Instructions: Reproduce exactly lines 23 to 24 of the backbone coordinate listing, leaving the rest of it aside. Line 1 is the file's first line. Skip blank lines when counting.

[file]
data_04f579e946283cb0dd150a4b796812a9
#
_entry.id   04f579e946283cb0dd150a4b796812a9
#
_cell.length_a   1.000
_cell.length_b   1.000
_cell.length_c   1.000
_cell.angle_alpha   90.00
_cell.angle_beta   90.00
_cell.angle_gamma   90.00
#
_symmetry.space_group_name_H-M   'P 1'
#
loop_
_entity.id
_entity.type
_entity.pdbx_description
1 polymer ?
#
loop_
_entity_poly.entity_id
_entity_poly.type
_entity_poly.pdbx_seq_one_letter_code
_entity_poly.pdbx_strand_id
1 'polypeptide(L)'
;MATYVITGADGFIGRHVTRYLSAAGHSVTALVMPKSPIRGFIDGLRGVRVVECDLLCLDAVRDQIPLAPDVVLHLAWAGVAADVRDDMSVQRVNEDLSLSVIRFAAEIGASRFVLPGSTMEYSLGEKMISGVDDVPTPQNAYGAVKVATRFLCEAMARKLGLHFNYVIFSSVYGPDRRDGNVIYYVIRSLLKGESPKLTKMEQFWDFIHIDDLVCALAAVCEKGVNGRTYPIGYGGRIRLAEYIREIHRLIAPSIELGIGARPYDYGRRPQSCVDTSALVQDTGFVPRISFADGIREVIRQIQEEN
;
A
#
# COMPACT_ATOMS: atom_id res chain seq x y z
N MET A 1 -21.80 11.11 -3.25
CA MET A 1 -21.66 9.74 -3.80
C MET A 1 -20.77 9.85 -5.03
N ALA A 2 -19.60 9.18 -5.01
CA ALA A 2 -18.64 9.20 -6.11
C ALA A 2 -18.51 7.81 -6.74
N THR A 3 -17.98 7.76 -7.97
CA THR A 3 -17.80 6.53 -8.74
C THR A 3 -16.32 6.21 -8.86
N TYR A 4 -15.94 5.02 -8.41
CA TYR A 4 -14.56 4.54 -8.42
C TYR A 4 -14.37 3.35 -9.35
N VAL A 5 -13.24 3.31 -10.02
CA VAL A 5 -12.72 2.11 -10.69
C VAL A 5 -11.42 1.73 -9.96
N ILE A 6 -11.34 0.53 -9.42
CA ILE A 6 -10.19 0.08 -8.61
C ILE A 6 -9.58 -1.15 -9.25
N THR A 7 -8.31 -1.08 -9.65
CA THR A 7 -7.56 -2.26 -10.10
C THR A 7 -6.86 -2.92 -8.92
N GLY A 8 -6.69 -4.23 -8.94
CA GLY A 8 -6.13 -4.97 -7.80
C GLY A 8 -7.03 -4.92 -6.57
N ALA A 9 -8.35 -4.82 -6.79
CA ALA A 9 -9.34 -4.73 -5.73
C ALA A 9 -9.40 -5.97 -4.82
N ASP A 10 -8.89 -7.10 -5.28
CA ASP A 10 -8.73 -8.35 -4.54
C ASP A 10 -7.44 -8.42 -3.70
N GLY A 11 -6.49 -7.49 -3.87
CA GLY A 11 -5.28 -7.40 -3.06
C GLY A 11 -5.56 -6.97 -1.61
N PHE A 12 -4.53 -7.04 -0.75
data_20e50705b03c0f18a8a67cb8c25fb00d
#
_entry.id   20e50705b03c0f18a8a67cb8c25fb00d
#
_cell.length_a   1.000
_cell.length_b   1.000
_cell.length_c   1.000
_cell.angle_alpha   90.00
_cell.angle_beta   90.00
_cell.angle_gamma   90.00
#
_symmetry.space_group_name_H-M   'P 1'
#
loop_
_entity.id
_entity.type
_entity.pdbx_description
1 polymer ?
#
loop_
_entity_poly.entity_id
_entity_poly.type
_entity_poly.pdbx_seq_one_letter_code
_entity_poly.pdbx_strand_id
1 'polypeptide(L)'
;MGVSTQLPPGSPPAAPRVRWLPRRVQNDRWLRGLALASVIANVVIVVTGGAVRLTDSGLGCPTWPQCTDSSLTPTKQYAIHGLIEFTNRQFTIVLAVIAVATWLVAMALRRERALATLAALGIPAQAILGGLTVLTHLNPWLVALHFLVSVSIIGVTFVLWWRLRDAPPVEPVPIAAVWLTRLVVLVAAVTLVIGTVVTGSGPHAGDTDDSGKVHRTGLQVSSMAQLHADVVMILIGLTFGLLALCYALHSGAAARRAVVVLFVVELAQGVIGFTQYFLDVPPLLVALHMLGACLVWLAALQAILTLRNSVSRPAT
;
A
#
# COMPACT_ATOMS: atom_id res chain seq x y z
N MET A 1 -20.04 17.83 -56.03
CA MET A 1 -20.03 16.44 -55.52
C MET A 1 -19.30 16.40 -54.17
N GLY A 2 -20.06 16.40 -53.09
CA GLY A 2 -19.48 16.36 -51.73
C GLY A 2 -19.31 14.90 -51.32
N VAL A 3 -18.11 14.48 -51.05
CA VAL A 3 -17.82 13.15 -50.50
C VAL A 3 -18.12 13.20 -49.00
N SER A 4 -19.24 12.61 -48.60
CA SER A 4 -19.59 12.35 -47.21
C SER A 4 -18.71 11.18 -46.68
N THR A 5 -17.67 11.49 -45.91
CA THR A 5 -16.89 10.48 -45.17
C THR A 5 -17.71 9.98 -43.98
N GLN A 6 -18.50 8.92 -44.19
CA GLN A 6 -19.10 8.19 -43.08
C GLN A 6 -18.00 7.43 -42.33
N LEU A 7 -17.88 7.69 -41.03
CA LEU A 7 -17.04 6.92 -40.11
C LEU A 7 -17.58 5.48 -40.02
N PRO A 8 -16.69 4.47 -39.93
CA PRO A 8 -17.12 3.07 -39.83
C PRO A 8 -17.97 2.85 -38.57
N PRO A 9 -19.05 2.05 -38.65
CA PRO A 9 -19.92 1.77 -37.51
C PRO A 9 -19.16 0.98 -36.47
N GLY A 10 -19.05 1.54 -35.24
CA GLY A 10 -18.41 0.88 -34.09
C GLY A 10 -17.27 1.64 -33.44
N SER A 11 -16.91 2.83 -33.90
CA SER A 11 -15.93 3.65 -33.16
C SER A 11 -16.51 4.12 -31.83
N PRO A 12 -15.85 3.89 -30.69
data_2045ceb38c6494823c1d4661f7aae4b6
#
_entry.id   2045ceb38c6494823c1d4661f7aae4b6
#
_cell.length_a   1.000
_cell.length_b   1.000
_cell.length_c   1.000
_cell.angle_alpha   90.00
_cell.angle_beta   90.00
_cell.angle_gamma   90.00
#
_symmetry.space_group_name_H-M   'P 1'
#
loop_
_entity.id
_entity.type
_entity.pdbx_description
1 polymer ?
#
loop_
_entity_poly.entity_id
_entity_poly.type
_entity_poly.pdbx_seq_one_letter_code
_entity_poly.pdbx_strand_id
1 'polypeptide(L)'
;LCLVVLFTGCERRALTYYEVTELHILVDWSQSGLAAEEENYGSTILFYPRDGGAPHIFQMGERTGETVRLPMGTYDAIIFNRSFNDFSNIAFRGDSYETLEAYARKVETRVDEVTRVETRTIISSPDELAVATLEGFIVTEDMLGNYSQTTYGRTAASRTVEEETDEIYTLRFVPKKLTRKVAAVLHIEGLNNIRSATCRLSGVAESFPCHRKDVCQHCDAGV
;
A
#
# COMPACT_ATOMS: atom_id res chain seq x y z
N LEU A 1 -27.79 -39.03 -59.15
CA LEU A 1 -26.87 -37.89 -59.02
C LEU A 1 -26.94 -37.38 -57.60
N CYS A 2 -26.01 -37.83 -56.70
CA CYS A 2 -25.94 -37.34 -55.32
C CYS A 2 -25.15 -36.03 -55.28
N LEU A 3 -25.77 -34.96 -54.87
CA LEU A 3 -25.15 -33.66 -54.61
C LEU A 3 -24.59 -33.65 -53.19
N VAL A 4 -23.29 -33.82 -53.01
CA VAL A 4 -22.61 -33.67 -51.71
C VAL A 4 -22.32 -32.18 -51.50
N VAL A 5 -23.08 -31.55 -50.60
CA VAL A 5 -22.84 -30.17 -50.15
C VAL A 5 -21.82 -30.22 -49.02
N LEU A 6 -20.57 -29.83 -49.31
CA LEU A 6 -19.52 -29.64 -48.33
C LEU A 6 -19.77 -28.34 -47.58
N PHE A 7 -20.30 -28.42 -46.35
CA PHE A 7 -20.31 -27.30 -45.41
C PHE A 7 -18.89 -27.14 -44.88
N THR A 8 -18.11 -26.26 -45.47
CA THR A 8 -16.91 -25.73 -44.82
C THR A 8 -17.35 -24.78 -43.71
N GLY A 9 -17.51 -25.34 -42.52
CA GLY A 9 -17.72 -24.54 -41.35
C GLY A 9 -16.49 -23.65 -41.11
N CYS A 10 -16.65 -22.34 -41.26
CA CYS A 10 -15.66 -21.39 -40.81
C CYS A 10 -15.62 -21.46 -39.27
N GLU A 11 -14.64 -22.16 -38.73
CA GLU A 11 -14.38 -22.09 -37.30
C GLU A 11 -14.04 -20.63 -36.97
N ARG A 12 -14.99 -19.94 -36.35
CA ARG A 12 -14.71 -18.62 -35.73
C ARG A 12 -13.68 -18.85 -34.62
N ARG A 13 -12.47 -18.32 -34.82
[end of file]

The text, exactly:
_entity_poly.pdbx_seq_one_letter_code
_entity_poly.pdbx_strand_id